PHAWKER: When movie stars run into people on the street, they usually get ‘you look so much taller on TV’ or some variation thereof, what do you hear when people recognize you on the street?
IRA GLASS: For the longest time, people would always say ‘you look much younger than I expected.’ Now that I’m gonna turn 50 in a few months, people seem to think I look exactly like they expected.
PHAWKER: What is the secret to great radio?
IRA GLASS: Establishing an emotional connection with the listener, even in a news context. The best way to do that is sound like a person, not a robot.
PHAWKER: When the show was first starting out, was there resistance to your casual, conversational style amongst the old heads of public radio?
IRA GLASS: Yes. Nobody was hosting a national show that talked as casually as I did. To my mind, it cut through the clutter and opened all this space for, well, feeling. At the time, I think the consensus among station managers was ‘he’s a really good reporter and producer, but when is the adult going to show up.’ It’s funny how radical the show was considered in the beginning, and now it’s just another brand on NPR. We took off faster than any show I know of. The first year we were carried on 112 stations, and 200 stations by the second year.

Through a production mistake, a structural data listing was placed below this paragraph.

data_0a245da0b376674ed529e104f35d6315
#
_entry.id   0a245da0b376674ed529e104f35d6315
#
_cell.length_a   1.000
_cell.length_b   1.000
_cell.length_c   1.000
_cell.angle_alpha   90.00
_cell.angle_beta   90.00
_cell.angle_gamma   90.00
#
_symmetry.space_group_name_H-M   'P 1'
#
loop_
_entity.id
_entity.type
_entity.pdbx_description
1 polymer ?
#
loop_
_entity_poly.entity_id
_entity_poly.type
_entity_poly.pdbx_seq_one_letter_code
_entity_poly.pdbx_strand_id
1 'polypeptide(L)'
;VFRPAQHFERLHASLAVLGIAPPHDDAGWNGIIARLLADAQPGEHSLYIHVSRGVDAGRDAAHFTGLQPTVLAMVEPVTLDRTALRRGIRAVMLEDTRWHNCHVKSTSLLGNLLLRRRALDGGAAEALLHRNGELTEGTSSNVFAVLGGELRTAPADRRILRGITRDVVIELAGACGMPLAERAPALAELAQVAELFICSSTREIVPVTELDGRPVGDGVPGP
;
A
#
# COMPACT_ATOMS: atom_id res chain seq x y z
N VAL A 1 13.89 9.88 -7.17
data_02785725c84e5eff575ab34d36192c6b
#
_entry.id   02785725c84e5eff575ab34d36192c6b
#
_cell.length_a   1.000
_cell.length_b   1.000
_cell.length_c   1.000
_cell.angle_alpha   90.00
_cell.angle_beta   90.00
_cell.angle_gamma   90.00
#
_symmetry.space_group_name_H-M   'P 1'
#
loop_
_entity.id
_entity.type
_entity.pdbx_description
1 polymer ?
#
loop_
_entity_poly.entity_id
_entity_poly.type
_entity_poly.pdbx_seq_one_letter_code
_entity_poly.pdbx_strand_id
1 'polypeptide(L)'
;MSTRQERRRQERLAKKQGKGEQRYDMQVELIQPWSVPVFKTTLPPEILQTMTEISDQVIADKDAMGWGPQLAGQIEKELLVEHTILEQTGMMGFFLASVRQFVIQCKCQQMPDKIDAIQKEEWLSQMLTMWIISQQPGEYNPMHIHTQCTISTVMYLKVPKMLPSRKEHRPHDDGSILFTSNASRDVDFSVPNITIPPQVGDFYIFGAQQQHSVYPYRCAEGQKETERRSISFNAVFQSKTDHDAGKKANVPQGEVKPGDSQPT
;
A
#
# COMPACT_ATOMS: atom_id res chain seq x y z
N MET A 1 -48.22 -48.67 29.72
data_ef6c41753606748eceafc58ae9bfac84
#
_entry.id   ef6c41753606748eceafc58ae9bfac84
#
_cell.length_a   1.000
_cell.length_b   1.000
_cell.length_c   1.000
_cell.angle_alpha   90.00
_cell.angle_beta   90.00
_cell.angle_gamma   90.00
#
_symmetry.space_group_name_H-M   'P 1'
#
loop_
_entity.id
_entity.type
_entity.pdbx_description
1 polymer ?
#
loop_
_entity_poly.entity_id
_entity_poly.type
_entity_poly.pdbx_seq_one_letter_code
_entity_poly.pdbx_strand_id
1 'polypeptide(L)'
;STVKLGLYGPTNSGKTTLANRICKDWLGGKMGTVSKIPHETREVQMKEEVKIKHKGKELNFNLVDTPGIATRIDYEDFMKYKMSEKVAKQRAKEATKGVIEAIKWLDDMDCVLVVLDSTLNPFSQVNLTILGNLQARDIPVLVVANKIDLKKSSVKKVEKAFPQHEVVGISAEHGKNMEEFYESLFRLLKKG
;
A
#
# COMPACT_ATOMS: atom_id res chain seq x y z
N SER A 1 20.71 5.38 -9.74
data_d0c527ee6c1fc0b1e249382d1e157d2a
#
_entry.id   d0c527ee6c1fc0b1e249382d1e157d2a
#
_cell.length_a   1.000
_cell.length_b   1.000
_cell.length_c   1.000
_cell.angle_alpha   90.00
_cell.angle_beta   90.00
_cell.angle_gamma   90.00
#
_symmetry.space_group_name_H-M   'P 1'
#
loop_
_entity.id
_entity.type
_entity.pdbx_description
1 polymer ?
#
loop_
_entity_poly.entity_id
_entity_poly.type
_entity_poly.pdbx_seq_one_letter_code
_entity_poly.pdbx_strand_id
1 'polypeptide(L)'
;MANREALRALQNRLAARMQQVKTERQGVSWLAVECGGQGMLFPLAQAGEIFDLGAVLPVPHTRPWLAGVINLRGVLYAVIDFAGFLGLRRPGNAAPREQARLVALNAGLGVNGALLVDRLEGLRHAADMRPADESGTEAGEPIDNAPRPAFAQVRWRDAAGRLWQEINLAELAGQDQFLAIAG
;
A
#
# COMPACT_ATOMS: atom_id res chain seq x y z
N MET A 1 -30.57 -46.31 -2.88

PHAWKER: You won a Peabody Prize — which is sorta the Nobel Prize of broadcasting — the first year, that must have helped.
IRA GLASS: Oh, it did. But the other big leg-up we got came from the Corporation For Public Broadcasting. I remember we put in a funding request for one year, for something like $200,000, which seemed like a million dollars to us. And CPB was like ‘No, no, no. You have a political problem you don’t even know you have: Most stations don’t think you will be around in another year or two.’ So they insisted on funding us for three years right out of the gate to signal that we were for real and not going away any time soon.
PHAWKER: Why do you think the CPB went out of their way to get you over the hump?
IRA GLASS: I think they were eager to make something new work on a national level. Prior to us it had been a decade since a new show broke nationally. And that show was Fresh Air.
PHAWKER: Was Howard Stern’s move to satellite radio a mistake or a stroke of genius?
IRA GLASS: Not a mistake at all. It’s the greatest show on radio. And a different show than he had been doing for decades. Plus, they sound so much happier now.
PHAWKER: So you are a satellite subscriber?